Is tuberculosis taken seriously in the United Kingdom?BMJ 1995; 311 doi: https://doi.org/10.1136/bmj.311.7018.1483 (Published 02 December 1995) Cite this as: BMJ 1995;311:1483
- Meirion R Evans, consultant in communicable disease controla
- aDepartment of Public Health Medicine, South Glamorgan Health Authority, Abton House, Cardiff CF4 3QX
- Accepted 8 September 1995
Tuberculosis has been the subject of much concern in recent years. Notifications have increased, inadequacies in surveillance revealed, and policies for BCG immunisation and screening of immigrants questioned. Until recently the disease was given low priority in the United Kingdom. There is no overall strategic framework for tackling tuberculosis, and fears have been expressed about the future of local tuberculosis control programmes in the new market economy of the NHS. An action plan for tuberculosis within the context of a national programme is urgently required. Only then will a major impact on the incidence of the disease be seen.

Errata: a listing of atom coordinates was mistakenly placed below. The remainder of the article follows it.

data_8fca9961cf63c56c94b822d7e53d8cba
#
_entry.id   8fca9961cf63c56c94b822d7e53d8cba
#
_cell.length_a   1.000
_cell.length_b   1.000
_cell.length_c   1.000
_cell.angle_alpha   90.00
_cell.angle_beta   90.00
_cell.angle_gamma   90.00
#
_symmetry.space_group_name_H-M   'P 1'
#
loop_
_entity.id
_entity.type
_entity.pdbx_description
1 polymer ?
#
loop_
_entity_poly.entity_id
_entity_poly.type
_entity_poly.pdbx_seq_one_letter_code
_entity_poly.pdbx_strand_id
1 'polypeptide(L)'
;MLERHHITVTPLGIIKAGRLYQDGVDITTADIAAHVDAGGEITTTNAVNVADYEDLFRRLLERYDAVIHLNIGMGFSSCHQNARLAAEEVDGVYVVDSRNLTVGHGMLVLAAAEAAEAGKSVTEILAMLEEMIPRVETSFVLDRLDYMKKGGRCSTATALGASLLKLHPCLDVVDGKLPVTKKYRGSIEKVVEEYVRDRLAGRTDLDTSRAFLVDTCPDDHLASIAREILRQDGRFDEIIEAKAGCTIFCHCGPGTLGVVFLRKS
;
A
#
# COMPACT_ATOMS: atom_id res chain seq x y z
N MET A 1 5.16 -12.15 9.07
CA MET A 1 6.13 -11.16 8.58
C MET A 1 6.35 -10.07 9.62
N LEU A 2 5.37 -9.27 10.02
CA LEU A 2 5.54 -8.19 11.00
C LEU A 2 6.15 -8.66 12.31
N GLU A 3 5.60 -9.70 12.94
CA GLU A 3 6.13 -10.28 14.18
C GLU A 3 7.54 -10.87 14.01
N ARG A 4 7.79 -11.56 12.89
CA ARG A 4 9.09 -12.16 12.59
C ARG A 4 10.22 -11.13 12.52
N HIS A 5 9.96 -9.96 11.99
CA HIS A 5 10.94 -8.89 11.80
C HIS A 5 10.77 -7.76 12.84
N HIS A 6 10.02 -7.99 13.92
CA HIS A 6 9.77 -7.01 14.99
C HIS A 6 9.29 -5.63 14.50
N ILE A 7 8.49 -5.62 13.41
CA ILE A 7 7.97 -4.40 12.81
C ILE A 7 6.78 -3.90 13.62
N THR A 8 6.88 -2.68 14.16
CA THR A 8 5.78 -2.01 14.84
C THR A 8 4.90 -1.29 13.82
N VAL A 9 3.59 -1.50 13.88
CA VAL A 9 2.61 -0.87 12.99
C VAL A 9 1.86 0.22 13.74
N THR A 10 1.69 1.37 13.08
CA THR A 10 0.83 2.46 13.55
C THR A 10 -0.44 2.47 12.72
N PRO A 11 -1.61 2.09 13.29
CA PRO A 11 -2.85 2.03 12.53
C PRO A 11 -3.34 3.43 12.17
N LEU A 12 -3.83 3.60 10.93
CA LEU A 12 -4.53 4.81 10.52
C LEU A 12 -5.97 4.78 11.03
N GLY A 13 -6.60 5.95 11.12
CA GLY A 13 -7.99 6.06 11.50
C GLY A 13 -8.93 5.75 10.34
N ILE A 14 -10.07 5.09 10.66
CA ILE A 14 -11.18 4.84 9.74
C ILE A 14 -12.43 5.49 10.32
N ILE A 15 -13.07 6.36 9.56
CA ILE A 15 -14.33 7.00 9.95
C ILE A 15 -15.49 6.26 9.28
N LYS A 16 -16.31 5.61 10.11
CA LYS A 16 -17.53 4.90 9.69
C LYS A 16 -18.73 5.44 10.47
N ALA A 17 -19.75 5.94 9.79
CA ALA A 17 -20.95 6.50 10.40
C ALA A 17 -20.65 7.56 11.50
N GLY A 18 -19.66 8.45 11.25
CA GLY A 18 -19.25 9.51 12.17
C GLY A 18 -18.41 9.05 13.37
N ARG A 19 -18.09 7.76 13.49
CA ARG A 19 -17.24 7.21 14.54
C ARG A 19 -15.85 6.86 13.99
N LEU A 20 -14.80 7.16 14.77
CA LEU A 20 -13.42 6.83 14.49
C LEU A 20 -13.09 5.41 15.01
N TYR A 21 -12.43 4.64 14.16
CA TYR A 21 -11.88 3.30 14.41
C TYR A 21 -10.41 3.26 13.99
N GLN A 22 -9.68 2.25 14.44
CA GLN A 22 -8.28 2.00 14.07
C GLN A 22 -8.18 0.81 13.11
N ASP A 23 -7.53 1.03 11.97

Until the late 1980s, tuberculosis had been in steady decline in the United Kingdom for over 40 years. However, between 1982 and 1993 there were an estimated extra 8000 cases,1 and around 6000 cases of tuberculosis are now notified annually in England and Wales.2 The rise has reopened debate about the effectiveness and adequacy of control measures and highlighted the lack of an overall strategy for tackling tuberculosis in the United Kingdom.
Tuberculosis strategy in the United States
In 1989 a strategic plan for the elimination of tuberculosis was published in the United States.3 This declared a goal of eliminating tuberculosis (defined as an incidence of less than one case per million population) by the year 2010, with an interim target of 3.5 cases per 100000 population by the year 2000. The plan identified several problems, including deficiencies in identifying and reporting tuberculosis cases and contacts, failures in prevention and in compliance with treatment, and inadequate evaluation of prevention and control programmes in the community. It recommends three priority areas for action:
Identifying and screening high risk population groups
Making adequate and appropriate treatment and prophylaxis more widely available
Developing other approaches to disease prevention and more rapid and effective tests for identifying infective tuberculosis cases.